– Body language.
– Body language. – Body language.
– Body language.
– Body language. – Body language.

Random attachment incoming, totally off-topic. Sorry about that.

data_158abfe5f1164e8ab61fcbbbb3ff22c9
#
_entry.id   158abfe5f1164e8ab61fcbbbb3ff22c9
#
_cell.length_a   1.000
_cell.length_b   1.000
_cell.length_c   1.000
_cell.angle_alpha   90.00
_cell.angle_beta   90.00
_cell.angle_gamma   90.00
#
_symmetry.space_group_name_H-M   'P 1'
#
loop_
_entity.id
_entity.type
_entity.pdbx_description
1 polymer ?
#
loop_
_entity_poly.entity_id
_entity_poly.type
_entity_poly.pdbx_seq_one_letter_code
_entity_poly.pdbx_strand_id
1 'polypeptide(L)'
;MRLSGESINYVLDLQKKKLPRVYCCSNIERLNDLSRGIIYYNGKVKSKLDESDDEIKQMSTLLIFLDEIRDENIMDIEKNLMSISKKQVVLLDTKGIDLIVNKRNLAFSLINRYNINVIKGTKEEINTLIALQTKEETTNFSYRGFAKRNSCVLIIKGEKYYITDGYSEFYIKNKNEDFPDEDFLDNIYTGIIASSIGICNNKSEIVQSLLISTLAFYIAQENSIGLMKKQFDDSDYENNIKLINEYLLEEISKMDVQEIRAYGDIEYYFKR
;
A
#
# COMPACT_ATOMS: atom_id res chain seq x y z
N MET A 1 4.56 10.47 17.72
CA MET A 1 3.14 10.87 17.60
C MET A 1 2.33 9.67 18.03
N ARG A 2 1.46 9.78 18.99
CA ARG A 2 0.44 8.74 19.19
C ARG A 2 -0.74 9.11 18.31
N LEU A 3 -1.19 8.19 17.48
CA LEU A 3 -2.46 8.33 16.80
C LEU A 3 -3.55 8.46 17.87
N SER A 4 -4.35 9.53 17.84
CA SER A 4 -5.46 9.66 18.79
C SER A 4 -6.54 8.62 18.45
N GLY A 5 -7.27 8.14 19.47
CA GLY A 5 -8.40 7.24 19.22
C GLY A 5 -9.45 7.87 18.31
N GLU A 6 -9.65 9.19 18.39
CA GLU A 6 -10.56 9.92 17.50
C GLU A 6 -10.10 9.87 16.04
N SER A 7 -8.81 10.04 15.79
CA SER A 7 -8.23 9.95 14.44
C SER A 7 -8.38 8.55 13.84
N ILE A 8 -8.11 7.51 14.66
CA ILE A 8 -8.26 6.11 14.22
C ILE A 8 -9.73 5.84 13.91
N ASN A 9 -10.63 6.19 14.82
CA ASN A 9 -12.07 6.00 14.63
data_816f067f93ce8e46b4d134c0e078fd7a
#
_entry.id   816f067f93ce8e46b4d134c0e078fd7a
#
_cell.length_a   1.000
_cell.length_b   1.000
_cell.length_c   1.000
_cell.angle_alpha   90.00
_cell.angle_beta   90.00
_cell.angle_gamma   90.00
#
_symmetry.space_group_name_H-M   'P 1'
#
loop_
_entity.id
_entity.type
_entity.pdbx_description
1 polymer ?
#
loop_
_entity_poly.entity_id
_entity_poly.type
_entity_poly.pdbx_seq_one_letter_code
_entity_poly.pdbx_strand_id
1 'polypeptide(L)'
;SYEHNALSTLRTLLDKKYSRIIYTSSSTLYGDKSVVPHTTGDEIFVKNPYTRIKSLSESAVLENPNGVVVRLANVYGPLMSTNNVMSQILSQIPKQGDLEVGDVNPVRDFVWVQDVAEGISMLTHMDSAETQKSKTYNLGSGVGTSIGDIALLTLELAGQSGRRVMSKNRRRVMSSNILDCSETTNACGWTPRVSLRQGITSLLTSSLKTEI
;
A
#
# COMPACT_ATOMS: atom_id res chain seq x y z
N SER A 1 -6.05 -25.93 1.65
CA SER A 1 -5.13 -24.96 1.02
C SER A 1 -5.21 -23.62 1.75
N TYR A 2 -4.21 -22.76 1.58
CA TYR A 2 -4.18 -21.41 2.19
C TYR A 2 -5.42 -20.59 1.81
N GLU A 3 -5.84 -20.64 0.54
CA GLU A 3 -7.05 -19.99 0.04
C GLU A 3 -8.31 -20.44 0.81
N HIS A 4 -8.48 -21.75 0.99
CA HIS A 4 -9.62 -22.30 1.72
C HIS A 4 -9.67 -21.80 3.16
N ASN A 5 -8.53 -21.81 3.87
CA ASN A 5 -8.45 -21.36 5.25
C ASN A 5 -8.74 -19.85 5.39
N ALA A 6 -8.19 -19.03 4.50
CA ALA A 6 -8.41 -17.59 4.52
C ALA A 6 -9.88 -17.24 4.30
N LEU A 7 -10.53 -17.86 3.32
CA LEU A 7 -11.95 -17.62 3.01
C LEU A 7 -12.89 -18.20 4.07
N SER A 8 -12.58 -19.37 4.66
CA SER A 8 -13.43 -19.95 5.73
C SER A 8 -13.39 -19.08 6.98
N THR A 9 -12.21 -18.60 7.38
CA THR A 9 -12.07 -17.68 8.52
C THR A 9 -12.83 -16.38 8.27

– The all-important body language. Because architecture is not a language, it requires no translation. We glance at architecture, we stare at it, we scrutinise it, we react to it. We may feel frightened, we may feel awestruck, we may feel powerless in the presence of vastness and blankness. But whatever properties we invest it with are the products of our sensibility, our reason, our wonder, our despisal. There is no compact with buildings. Our relationship with them is one-sided. It is not reciprocated. To think otherwise is delusory. Your inflatable rubber doll friend does not love you. IT, not she, is un-aroused by you. Frank Lloyd Wright, an architect almost as protean as Le Corbusier, was among those who took up the fashion for Mayan architecture, a fashion which peaked in California in the late 1920s. Though “architecture” may not be the way to describe it. It was, rather, a question of exterior decoration. Of buildings sheathed in blocks, incised with motifs that were Mayan, or Mayan-ish, or Zapotec or sort of Aztec. This eclecticism was prompted by the dissemination of Mesoamerican archaeological research which had begun in the 1880s. Here, then, were the New World’s own primitives. Save, of course, that they weren’t that primitive. Just less well-armed than Spaniards with God on their side. Still, no matter how unconvincing and slight these initial essays might have been, they were significant because they were the first instances of architects taking their cue from pre-Hispanic, pre-Columbian America. There is a significant difference between the approach to the past adopted by the post-Corbusier, post-bunker generation and the imitative approach adopted by Frank Lloyd Wright and other Mayan revivalists such as the eccentric English-born architect Robert Stacey Judd. The pre-Columbian architecture to which the later generation was drawn was predominantly that of the Incas. Stern, massive, monumental, hardly decorated, Cyclopean. Constructed in response to the harsh Andean climate, it was the elemental qualities of ancient architecture that the Brutalists immersed themselves in, as if learning how to build from the beginning. They were finding their way back to rudiments. There was no question of mimicry, of reproducing decorative surfaces. Here was an aesthetic programme which sought to rediscover the very essence of architecture, which aspired to start from scratch. Because it was conducted in public, it was a far more audacious programme than that of the painters and sculptors of half a century before. Far riskier, too. It has to be emphasised that the denigration of Brutalism by the aesthetically myopic is almost entirely retrospective. These people habitually use the label to describe everything that was built in the long ’60s. As I say, they’re myopes, such is their furious abhorrence of any architecture created since the days when television was powered by steam, they can’t distinguish sculptural Brutalism from systems building or from curtain walling. The world of half a century ago, the world that Brutalism was built for, was far from hostile to it. It was keenly receptive, excited by newness, eager for change, maybe naively eager, but change was presumed to mean “better”. Architectural change was inhibited by the rationing of materials such as steel and by building licences, which were not removed until late 1954. Even after that date, there were still shortages of materials. The timespan between a scheme’s inception and its completion is more often to be measured in years that in months. The shape of the building boom of the ’60s was being hatched in the ’50s by young architects who had mostly fought in the War. “Young” is in quotes. A “young” architect is almost certainly at least 40 years old. There could be no greater incongruity than that of Brutalism’s complexity, earnest sternness, danger and menace and early pop music’s sweet simplicity, fluffy immediacy and eagerness to please. MUSIC: “Poor Little Fool” by Ricky Nelson They belonged to different eras which happened to exist at the same time. They inhabited parallel worlds. The people who made pop were mostly a generation junior. These two expressions of the late ’50s and the ’60s do not meet each other. The music of Brutalism is musique concrete, Schoenberg, Berg, Miles Davis, Surrealists and Stockhausen. Events do not adhere to calendrical chance. The 1960s London that is repetitively shown on telly comprises mini skirts, Mini Mokes, mods, hippies, Kings Roadies, dolly birds, LSD trips, addled mysticism, philosopher hairdressers, gingham, the Pheasantry, Courreges, Hung On You, a kaleidoscope of polychromatic vacuity and enjoyably witless hedonism. This was the exclusive London of David Bailey and perhaps 1,000 of his very closest friends. It was hardly characteristic of the experience of the other 7 or 8 million inhabitants. As is often the case, the atypical is presented as being the everyday. Even though pop music grew up in the middle ’60s, there was still an absence of affiliation with the architecture. There was still a generation gap. Brutalism was mostly Dad’s architecture. And it became, furthermore, the architecture of the establishment, of Harold Wilson’s administration, of the new universities, of municipal libraries, of the state’s theatres and galleries, of cultural welfarism and hospitals. Save for a vague correspondence between the blues craze of 1962-1964 and the architectural fascination with the primitive, governmentally sanctioned Brutalism had only the frailest cultural links to popular music, clothes and so on. What it did share was an insatiable appetite for turning over the old order, for novelty. For novelty for its own sake, maybe. But why not? Novelty did not then carry pejorative implication. The forces of novelty pulled in countless conflicting directions. Nouvelle Vague, Nouvelle Cuisine, New Left, Nouveau Roman, the New Psychiatry. The therapeutic state is controlling you. Bin your medication. New universities busily invented new disciplines. The Vatican, too, decreed that new churches should be churches in the round, like theatres in the round. Every town was awarded a shopping mall, a bypass, and a series of underpasses, where aspiring sex offenders could loiter and learn their trade. The future was almost upon us. “It’s just over there, mate!” Tomorrow’s transport would be powered by magnetic levitation. We would soon feed ourselves on a regime of capsules and pills, emigrate to space colonies, teach animals to speak, transfer thoughts, wear woggles, banish disease, never have to work because robots would do it for us. Attain immortality in plastic bubbles. The heart that beats within us is made from Gore-Tex and within that heart, and within our mind, is an unshakeable belief in progress which would beget further progress, which would beget further progress, and so on and on. It turned out to be anything but unshakeable. Ken James, the scientist who introduced operational research and computing to the Civil Service, had lived through a mid-century dominated by two genocidal theocracies, Soviet Russia and Nazi Germany. He remarked that the last thing he expected to see late in his long lifetime was religion once again raising its ugly head. But that, of course, is what happened. The Ayatollah Khomeini, whom the squeamish Giscard and the ailing Shah had neglected to assassinate, revived theocratic rule. Whilst in the addled West there grew from its beginnings as a late-1960s alternative backwater a gloopy soup of mysticism, tree-hugging, whole-earthness and the advent of the environmental piety which is today de rigueur. To which the apt reply is… This process does not represent progress. Indeed, the very notion of progress is today widely discredited as a sort of hubris, a relic of when mankind, in its vainglorious naivety, held itself to be all-powerful, capable of ruling the world. At the high point of Brutalism, I was in my teens. I shall never forget my excitement when, walking across Hyde Park, I saw the Royal College of Art for the first time. And I shall never forget my amazement at the sheer virtuosity of the Tricorn, almost finished, not yet inhabited. It was like concrete from outer space. You get to realise that you have lived through what to subsequent generations is history. Second-hand, lied about, generalised, mediated. And only obliquely related to one’s own experience of a far-off epoch whose mores and hopes and moods actually promised a better world. Though we knew the promise was preposterous. The cretinous apes of the demolition community must salivate at the very thought of Brutalism. Such juicy pickings. England’s two finest Brutalist schemes, designed by Rodney Gordon of the Owen Luder Partnership, the Trident at Gateshead and the Tricorn at Portsmouth, have both been destroyed. English Heritage, typically, did not lift a finger to protest. You can imagine the kind of timid dross they’ve been replaced with. Pimlico School, gone. Basil Spence’s Hutchesontown flats in Glasgow, gone. Long-outlived by the ephemeral Rolling Stones, the ephemeral Roy Wood, the ephemeral Joe Brown, which only goes to show…show what? Imperial College, London, got rid of its magnificent Hall of Residence. English Heritage, well…you know the score. Cooling towers are sublime structures. They enhance the landscape. They especially enhance the landscape of the Flatlands. They make the East Coast Mainline exciting. They create their own weather. Those at Richborough, near Ramsgate, at Sheffield and at Retford, have been wantonly demolished. Richard Green, an economist, who is professor of something called Sustainable Energy in Business at demolition-crazed Imperial College, London, defends the destruction of cooling towers thus – “You have to think, “how much does this enhance the landscape, “compared to what else we could do “if we weren’t having to maintain the towers.” This appears to be the very epitome of unreflective short-termism and a not particularly convincing justification for sanctioned vandalism. Would Professor Greene propose building a science park at Stonehenge, or dumping a housing estate on Maumbury Rings, in order to make these sites pay their way? Would he be in favour of defacing Maiden Castle’s environs with a kitschy, twee, Germanic development and calling it Thomas Hardy Theme World? No, calling it Poundbury. The intrinsic value of a structure has nothing to do with how old it is. A plant whose age is measured in millennia is not necessarily superior to a plant whose age is measured in decades. There is, incidentally, nothing remotely sustainable about destroying the evidence of the recent industrial past. Unless, that is, “sustainable” merely means a devotion to the bottom line. The appropriation by every exciting start-up and thrilling enterprise of the prefix “sustainable” would be comical were it not so obviously mendacious. Sustainable street furniture, sustainable nail extensions, sustainable liposuction, sustainable logistics, sustainable root canals, sustainable bestiality, sustainable strategies, sustainable offal shampoo, sustainable masturbation. Open, transparent, sustainable. The three great lies of the age. Life itself is not sustainable. I’m going to die. You are going to die. Get over it. The sacred cow of sustainability is due for slaughter. It goes on and on and on. Aesthetic pygmies, officious functionaries, mediocrities with pompous job titles. Soon an entire architectural epoch will have been pulverised into extinction by legally sanctioned vandals. Why? A lack of appetite for sublimity, a fear of being afraid or overawed, a mistrust of might, A despisal of intellectual rigour, an impatience with anything which might be deemed difficult, these values…”values” are bound in a Western culture which demands cosiness, comfort, instant comprehensibility, pap, and populism’s goody bag. And the solaces of smallness of scale. Humans in the First World, the rich world may have got physically larger, fatter, but the objects around them have been miniaturised. Fubsy hands grasp midget computers. Sausage fingers miss-hit Tony Meyboards. We live in a microworld. We live, too, in an atomised world. There is every reason to be nostalgic for the Cold War. But why the structures that derive from that era should be deemed surplus to requirement and thus expendable is a different matter. Taste. Crazes. The adherence to norms. Fashion. Delirious High Victorian monuments were obliterated in the name of common sense and civilisation, which was, apparently, at its height in the 18th century. What is it with the Georgians? Georgian, Georgian, Georgian Barry Lyndon, Quality Street, the crescents, the minuets, the follies, the elegance, the stab-me-vitals, the dignity, the manners, the punctilios. The dentistry, the syphilis, the sewers, the rookeries, the halitosis, the life spans, the malnutrition, or ought I not to have mentioned these? What it is with the Georgians is the lack of threat. There’s no animus, they’re modest, they doff their caps, they give great forelock, they’re apologetic, they say sorry. And they have fomented an architectural ethos which says sorry in countless ways, in manifold styles, which cause the greatest offence by attempting not to give offence. The destruction of Brutalist buildings is more than the destruction of a particular mode of architecture. It is like burning books. It’s a form of censorship of the past, a discomfiting past, by the present. It’s the revenge of a mediocre age on an age of epic grandeur. It’s the cutting down to size of a culture which committed the cardinal sin of getting above its station, of pushing God aside and challenging nature. It’s the destruction, too, of the embarrassing evidence of a determined optimism that made us more potent than we have become. We don’t measure up against those who took risks, who flew and plunged to find new ways of doing things, who were not scared to experiment, who lived lives of perpetual inquiry. Here was mankind at its mightiest. Brutalism has to go. For it is the built evidence of the fact that once upon a time, we were not scared to address the Earth in the knowledge that the Earth would not respond, could not respond. Brutalism’s grandeur taunts us. It reminds us that our supposed reciprocal compact with the Earth is an illusion. The most powerful legacy of the age of Brutalism is the legacy of the reaction against it. A reaction formed of an alliance of moralistic yoghurt weavers, New Left pietists and free-market pirates. Hippie entrepreneurs were merely Manchester liberals in patchouli and velvet. Thatcherites avant les lettres. By the time this generation was middle-aged, its bullying sententiousness was established as the consensus from which only the perverse excepted themselves. It has trodden the green path to self-righteousness and big-heartedness. It cares for animals, it cares for trees. Boulders have rights. Every grain of the Earth’s sand possesses a raft of entitlements. Beware the child who picks a wild flower. The new Boney, Bono, will smother the little mite with humanitarian concern. Badger gassers, innocently going about their daily business, risk finding Brian May strumming some dreadful rock anthem to his stripey friends in their sett. And the post-Brutalist architecture of the past 40 years which has accompanied this posture has, predominantly, been commensurately pessimistic, the architecture of no confidence, the architecture of not standing out, the architecture of playing safe. Predominantly. The tiny proportion of stuff by big-name goats which is recurrently mediated, flatteringly photographed and slavishly written about, is, as usual, far from typical. What is typical, always has been, always will be, is the work of the small-name sheep. Neo-vernacular, which is polite to the Earth. Special-needs post-modernism, in case the Earth is a slow learner. Because, however, the Earth is inanimate, it doesn’t understand when it is being treated with respect or kindness or gentleness. It doesn’t know it has friends, it is incapable of such comprehension. Its friends are cheerfully delusional. The poor saps might as well be raging wrists gaping at a porn star, telling themselves “she wants me”. There’s an entrenched category error here. Volcanoes and tsunamis are incapable of distinguishing between humans who build eco-chummy benders and humans who construct sculpturally magnificent knolls of Brutalism. It’s rather like expecting a bomb-planting jihadi to have the nous to distinguish between infidel victims who are fellow travellers of his half-witted cause and infidel victims who would happily string him up. Soft-building is made out of bad faith, out of a mendacious proposition. It is, of course, made by and for guilt-ridden humans. Apologising to the Earth for our forebears’ treatment of it is even more vacuous, even more wretchedly self-serving than apologising to the heirs of slaves, to the heirs of the exploited and the mass-murdered. Still, while my coevals have been luxuriating in a lifetime’s cosseting penitence and cosying up to their pain and nursing their precious alienation, there has grown up a more hard-headed generation which understands the Brutalist aesthetic, its social programme and urbanistic vitality, and which treats it with an appreciative enthusiasm. Now, half a century after its heyday, a wholesale rehabilitation of Brutalism is under way. The knee-jerk deprecations of bien pensant non-thinkers are being ridiculed by a new generation, mostly born after that heyday. The received ideas are being questioned. The aesthetic, the ethic and the antagonism are being scrutinised. Michael Abrahamsom, whose photo archive is called Fuck Yeah Brutalism. Louise Hayward, born 1963, makes prints of South London social housing. David Liodet, born 1971, is an archivist of architectural postcards. David Heffer, born 1935, makes paintings of South London social housing. Frederic Chaubin, born 1959, is a photographer of the Brezhnev-and-Kosygin -play-The-Sands-in-Vegas school of architecture in the former Soviet satellite states. Jan Kempenaers, born 1968, is a photographer of the monuments that Marshal Tito erected the preserve the memory of the National Liberation War. The war against Hitler. Nicola Moulin, born 1970, is a photographer and collagist of ideal dystopias and immense, grim morphascapes. Neil Montier, born 1982, is a photographer and collagist of desolate landscapes infected by ruinous point blocks and viaducts. The sheer joylessness is thrilling. Bas Princen, born 1975, is a photographer and collagist. Peter Mackertich, born 1948, is a photographer of the Atlantic Wall. These artists are using Brutalism as Brutalists used rock formations and castle ruins. As I said, not all crazes, not all tastes, not all fashions not even all religions, are blatantly commercial creations. Some, the worthwhile minority, are born of a commonality, a harmonious unison, a thread of juncture, a complex combination of circumstance, coincidence, chance and, no doubt, various other alliterative properties. A number of British writers, most notably Owen Hatherley, born 1981, and Douglas Murphy, born 1982, have disputed the received history of Brutalist social housing, have questioned the unquestionable. The supposition that such housing was not welcomed by its tenants. It was welcomed. It was new, exciting, hygienic, light. There were inside toilets and central heating. It had yet to be gangrened by local authority mismanagement and neglect. You don’t buy a car and then never get it serviced. The lifts had yet to be pissed in, the stairwells had yet to become crime scenes, it had yet to be used as a sort of asylum. That was the horrible future, which was by no means inevitable. These writers have displayed a nuanced nostalgia for a utopian grandeur which was far more realised than the media have subsequently been willing to admit. As I say, it is the bullying, loudmouth twits of the political and journalistic classes who have done, and continue to do, most of the objecting. Whatever party or faction they belong to, they stick like glue to the accepted wisdom, Wisdom here means its very opposite, ignorance. They have another shortcoming. We are witnessing the emergence of Neo-Brutalist architecture. It is not revivalist. It begins where first-generation Brutalism finished. The timid piety of sustainability is being abandoned in favour of a more aggressive stance. Green architecture has been a failure, a spendthrift cosmetic exercise in environmental correctness and self-righteousness. Architects are once again considering themselves to be artists who lead rather than meekly following as social workers, climate guardians, functionaries, who do the bidding of the consensual bland mass. This signals a cultural shift, a move away from inoffensive accessibility, eager-to-please lowest-common- denominator architecture, towards what artists ought to do, please themselves. Create the unknown and assert mankind’s supremacy over the Earth rather than cosy up to the inanimate. This revived Brutalism is saying once again, “YOU are the audience, WE are the creators. No concessions.” We’re going to be getting an architecture as tough as that archetypal Cold War figure, the steroid-enhanced East German woman shot-putter fighting off the crinkle-necked security simian who is attempting to arrest her for shoplifting. An architecture which in the words of Mr Owen Luder… Doesn’t have any reason to say sorry.